- Project plans
- Project activities
- Legislation and standards
- Industry context
- Specialist wikis
Last edited 10 Jan 2021
Fly ash supplies dwindling
The march towards cleaner and more sustainable energy has impacted supplies of 'fly ash' to the construction industry. In this article, Nigel Cooke from the UK Quality Ash Association (UKQAA) proposes some alternatives.
Pulverised fuel ash (PFA) is the fine ash produced during the combustion process used at coal-fired power stations.
When finely ground coal is burned the fine ash is carried out with the flue gas and is sometimes referred to as 'fly ash'. The ash passes through electrostatic precipitators that remove these fine particles from the gas stream where it is stored in silos or hoppers.
It has played a major role in many construction products and construction applications for the past 50 years.
However, all coal fired power is expected to cease by 2025 and securing sources of PFA throughout the year is already becoming harder, resulting in the need for imports and extraction from temporary stock piles.
PFA is collected from the silos and can either be sold dry for use in concrete and applications such as aerated concrete blocks or wetted (called conditioning) for applications such as fill, grouts, etc. Any excess ash has traditionally been mixed with large quantities of water and pumped to lagoons or conditioned and sent to landfill. Both lagoon and landfill ash can be recovered and sold for fill, grouting and other applications.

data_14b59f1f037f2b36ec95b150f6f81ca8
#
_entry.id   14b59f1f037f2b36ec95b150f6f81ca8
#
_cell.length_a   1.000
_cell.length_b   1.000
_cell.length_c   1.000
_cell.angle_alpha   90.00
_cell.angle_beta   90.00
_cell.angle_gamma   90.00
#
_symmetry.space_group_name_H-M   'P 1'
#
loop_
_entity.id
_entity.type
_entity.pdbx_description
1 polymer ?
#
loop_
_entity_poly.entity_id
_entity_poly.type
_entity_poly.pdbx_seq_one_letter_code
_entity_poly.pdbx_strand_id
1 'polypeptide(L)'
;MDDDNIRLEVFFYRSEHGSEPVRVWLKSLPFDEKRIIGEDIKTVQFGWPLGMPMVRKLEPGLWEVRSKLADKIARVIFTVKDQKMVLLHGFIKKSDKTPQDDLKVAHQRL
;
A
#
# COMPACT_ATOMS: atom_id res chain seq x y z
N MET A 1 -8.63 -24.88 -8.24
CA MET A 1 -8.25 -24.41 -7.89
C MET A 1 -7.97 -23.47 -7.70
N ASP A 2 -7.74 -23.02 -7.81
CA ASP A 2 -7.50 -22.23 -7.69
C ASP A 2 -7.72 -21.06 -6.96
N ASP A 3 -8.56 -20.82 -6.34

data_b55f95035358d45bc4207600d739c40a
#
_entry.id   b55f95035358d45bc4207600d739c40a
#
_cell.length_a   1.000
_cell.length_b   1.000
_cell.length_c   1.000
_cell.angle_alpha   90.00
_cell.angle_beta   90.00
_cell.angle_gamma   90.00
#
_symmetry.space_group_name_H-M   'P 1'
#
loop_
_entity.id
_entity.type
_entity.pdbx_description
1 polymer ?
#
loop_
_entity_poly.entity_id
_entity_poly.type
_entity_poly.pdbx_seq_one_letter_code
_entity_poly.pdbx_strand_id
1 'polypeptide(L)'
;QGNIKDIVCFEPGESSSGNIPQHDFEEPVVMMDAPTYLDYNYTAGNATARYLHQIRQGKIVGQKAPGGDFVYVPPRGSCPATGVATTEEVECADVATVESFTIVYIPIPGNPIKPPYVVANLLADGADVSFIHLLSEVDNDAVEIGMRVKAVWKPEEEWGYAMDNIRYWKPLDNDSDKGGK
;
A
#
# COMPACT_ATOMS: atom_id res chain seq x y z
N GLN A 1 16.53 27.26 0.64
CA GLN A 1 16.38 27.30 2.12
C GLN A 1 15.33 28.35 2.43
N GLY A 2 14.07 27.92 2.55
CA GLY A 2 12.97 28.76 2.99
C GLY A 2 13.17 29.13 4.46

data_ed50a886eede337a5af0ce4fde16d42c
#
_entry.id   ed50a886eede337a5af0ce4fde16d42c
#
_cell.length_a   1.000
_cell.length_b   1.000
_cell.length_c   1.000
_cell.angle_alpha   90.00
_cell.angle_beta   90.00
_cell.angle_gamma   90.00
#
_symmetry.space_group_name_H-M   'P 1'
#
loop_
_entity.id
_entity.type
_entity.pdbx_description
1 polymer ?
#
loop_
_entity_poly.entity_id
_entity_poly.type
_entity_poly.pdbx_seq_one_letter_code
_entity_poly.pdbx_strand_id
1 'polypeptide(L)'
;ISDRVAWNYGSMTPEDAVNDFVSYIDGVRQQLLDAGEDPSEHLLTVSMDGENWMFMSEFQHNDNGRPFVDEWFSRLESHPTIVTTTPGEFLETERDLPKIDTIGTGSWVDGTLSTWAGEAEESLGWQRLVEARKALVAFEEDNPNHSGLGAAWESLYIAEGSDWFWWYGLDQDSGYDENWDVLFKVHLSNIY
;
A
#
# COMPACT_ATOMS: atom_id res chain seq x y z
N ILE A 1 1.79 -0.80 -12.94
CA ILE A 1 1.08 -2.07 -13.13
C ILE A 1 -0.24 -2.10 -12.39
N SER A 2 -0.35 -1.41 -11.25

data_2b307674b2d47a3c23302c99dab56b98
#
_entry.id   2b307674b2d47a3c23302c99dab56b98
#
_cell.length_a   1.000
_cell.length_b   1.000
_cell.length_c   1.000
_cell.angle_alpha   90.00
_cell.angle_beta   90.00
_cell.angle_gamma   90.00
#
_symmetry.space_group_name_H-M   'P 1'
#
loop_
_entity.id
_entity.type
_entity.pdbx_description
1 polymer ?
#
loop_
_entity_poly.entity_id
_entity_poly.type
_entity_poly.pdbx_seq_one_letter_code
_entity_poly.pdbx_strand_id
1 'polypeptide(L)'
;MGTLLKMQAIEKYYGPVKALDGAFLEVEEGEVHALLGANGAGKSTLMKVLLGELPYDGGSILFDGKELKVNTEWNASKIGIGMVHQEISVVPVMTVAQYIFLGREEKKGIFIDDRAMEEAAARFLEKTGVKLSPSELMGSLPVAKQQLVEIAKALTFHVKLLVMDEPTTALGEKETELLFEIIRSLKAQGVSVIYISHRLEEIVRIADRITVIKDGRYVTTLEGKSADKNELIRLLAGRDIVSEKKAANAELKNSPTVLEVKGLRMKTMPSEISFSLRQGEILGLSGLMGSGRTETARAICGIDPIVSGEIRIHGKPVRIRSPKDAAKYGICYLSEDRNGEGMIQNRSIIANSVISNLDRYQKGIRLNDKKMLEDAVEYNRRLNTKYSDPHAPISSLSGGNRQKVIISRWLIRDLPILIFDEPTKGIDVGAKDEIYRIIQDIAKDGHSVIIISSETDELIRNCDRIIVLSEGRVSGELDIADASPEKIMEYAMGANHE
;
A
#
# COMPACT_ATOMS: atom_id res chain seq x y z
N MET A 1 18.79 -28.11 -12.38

Securing future supply and safeguarding existing assets is now becoming urgent.
Some may be aware of the pozzolanic benefits of using PFA in concrete, which enhances chemical resistance and durability as well as producing more pumpable mixes. However, some might also be less aware that some 1.5 million tonnes a year of PFA is used in the manufacture of aerated concrete blocks and grouts for mine filling and ground stabilisation.
Blast furnace slag can be substituted for PFA in concrete though prices of slag are increasing and sourcing is becoming more difficult with some slag being imported from as far away as China. Sand can replace PFA in the manufacture of aerated concrete blocks and for grouting though the performance of sand in such applications is not as good as PFA. Moreover, sand is also becoming a scarce commodity.
 UKQAA’s proposed solution
It is estimated that there are well in excess of 50m tonnes of PFA currently deposited in landfill sites in the UK and managed as a waste. UKQAA is seeking to redefine such deposits as future 'pozzolanic reserves' that could be adopted under future minerals plans. This would then allow the UK construction industry to secure such reserves as a 'national asset' for future extraction for use in cementitious and non-cementitious applications.
UKQAA recognises that a considerable amount of work is required to align all the various stakeholders to redefine PFA landfill deposits as pozzolanic reserves.
This article was originally published here by ICE on 29 May 2018. It was written by Nigel Cooke, UKQUAA.
 Related articles on Designing Buildings Wiki
Featured articles and news
A showcase of She ethnic culture.
CIOB creates charter and publishes special report.
Response submitted by IHBC.
Designed to accommodate flooding or waterway traffic.
ECA states concerns over the Government's disparate plans.
Net zero carbon future - necessity, not choice - was the event's focus.
CIOB event spotlighted sustainability strategies in the region.
The 19th and 20th centuries left a legacy of defects.
An invaluable technique that should be used more often.